Pause and Listen
Learn about the inspiration behind this work of art and the spiral design near the entrance.
An Audio Transcript
Nora Naranjo-Morse, who is Santa Clara Pueblo from New Mexico, is the artist who created these sculptures entirely of organic materials. Like the seasons that change around them, these sculptures are also changing -- which is why this installation is called "Always Becoming." Here is Nora Naranjo-Morse reading from one of her poems.
We are the mud builders
Who make homes from spit and dust
And so we have arrived
At the crossroads of asphalt and fertile ground.
Where Old Man Rock watches his children
Mix dreams and earth
Under the elm's expansive wings.
Breathe the old woman says
Sing your father's sweet grass song
Prayer bundles in hand
As you become
Keep breathing as you become.
An Audio Transcript
Find the spiral design on the pavement. Duane Blue Spruce.
There's a spiraling pattern loosely referencing the lunar standstills which is periods of extremes in daily moonrise and moonset patterns that occur on a 19 year cycle. This is actually tracked historically by the Anasazi people at Chaco Canyon and there's actually petroglyphs on Fajada Butte there where they actually mark this lunar standstill period of 19 years.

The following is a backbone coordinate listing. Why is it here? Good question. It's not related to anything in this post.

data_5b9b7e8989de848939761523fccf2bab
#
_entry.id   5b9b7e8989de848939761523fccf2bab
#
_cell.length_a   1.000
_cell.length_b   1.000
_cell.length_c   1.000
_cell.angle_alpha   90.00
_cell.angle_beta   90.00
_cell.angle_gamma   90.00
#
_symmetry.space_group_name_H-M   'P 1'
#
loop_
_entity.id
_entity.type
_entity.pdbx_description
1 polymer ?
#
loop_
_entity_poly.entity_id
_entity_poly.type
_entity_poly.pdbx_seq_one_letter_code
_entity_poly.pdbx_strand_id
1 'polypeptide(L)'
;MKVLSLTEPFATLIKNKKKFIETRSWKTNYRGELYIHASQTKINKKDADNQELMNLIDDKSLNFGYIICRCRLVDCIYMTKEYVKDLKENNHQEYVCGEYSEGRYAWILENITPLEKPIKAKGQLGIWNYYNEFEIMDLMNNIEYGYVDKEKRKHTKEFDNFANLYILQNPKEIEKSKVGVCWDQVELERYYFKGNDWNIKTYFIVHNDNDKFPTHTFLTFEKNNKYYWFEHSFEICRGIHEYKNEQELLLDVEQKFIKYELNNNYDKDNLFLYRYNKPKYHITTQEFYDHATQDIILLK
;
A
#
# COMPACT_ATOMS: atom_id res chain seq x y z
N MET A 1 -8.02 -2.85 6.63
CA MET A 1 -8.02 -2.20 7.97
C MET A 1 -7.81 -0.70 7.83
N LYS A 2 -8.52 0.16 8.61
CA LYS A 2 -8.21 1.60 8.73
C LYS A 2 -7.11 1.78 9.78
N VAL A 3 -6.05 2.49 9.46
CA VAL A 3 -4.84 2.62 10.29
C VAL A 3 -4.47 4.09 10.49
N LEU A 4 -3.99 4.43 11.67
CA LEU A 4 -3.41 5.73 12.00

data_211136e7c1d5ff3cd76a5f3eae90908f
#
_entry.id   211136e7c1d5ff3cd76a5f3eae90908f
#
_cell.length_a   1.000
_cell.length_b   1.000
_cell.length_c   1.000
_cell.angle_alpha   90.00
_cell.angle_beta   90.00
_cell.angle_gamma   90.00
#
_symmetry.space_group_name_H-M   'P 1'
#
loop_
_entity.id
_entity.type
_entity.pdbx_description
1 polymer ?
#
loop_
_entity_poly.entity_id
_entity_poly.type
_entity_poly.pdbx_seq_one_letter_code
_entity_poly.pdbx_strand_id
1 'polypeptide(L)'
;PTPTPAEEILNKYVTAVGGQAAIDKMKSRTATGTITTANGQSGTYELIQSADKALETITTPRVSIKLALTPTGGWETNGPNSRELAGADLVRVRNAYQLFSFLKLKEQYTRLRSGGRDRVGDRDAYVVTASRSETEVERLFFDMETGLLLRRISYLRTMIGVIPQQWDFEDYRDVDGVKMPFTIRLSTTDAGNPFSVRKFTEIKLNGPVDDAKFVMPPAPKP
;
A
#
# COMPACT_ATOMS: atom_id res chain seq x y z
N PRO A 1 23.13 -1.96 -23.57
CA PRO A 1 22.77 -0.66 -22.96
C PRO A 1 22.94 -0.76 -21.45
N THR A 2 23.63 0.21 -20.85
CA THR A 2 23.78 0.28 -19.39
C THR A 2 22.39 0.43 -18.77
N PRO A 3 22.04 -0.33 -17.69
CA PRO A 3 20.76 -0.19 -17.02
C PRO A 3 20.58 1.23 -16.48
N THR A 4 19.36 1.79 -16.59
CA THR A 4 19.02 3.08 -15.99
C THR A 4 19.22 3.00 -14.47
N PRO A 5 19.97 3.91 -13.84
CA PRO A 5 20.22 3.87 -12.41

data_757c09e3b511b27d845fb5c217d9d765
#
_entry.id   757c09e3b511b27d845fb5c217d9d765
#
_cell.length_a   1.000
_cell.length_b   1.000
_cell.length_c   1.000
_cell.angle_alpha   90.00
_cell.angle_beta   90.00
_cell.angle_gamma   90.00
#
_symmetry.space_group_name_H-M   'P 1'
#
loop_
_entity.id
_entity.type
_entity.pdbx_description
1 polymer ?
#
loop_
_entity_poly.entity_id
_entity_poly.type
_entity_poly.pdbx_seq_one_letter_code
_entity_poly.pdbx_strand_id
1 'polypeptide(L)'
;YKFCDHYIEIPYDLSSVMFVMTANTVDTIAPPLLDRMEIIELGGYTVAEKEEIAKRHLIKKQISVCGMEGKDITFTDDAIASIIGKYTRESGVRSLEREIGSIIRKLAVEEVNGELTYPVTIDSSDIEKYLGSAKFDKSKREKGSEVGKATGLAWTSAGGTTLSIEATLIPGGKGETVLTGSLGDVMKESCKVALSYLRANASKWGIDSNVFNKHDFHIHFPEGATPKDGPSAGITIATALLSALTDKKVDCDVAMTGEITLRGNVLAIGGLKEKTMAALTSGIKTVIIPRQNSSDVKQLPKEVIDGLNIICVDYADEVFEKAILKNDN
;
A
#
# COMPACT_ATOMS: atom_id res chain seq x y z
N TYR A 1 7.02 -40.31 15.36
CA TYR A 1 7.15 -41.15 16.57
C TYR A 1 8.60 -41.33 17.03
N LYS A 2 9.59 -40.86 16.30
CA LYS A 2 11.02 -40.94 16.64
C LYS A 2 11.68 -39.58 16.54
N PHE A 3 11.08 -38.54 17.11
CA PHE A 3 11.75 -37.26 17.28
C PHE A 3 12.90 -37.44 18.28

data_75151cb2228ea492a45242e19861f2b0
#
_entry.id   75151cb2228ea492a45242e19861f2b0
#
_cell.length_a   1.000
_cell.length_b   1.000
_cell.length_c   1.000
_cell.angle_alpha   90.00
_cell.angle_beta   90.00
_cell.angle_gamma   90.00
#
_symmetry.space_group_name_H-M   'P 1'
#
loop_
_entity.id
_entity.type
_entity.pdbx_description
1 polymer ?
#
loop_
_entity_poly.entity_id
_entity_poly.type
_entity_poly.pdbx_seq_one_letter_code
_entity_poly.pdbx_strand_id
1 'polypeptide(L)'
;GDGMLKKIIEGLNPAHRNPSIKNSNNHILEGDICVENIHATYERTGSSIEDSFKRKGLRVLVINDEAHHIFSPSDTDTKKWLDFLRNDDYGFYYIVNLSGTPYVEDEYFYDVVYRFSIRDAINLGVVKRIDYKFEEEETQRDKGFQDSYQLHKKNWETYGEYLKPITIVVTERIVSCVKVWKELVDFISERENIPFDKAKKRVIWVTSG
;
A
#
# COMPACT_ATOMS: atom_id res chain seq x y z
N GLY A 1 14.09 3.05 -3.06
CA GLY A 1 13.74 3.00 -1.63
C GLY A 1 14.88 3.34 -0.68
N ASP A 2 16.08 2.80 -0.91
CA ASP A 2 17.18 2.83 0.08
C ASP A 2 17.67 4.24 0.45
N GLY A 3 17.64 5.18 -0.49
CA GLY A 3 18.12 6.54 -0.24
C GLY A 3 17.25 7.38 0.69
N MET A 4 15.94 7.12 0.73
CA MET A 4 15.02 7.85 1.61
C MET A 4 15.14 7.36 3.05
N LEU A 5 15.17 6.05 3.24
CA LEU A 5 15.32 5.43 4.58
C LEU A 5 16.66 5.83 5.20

Renée Gokey is Eastern Shawnee and Sac and Fox.
Well in general the moon is associated with women and so because of the importance of the tides and the waters and so forth, the moon guides us in many respects and traditionally amongst many Native peoples there are certain moons for when to gather certain parts of the plant. There is a story, it's an old story about Kokumthena who is a grandmother figure in Shawnee culture and Kokumthena it is said, sits in the sky and she's weaving and working on a basket and it's said that there's a little dog, a little weespa at her feet and this dog when she works on the basket day and when she sleeps the dog begins to unravel the basket. So it's an old story about creation and aboutdestruction and I think the fine balance between both.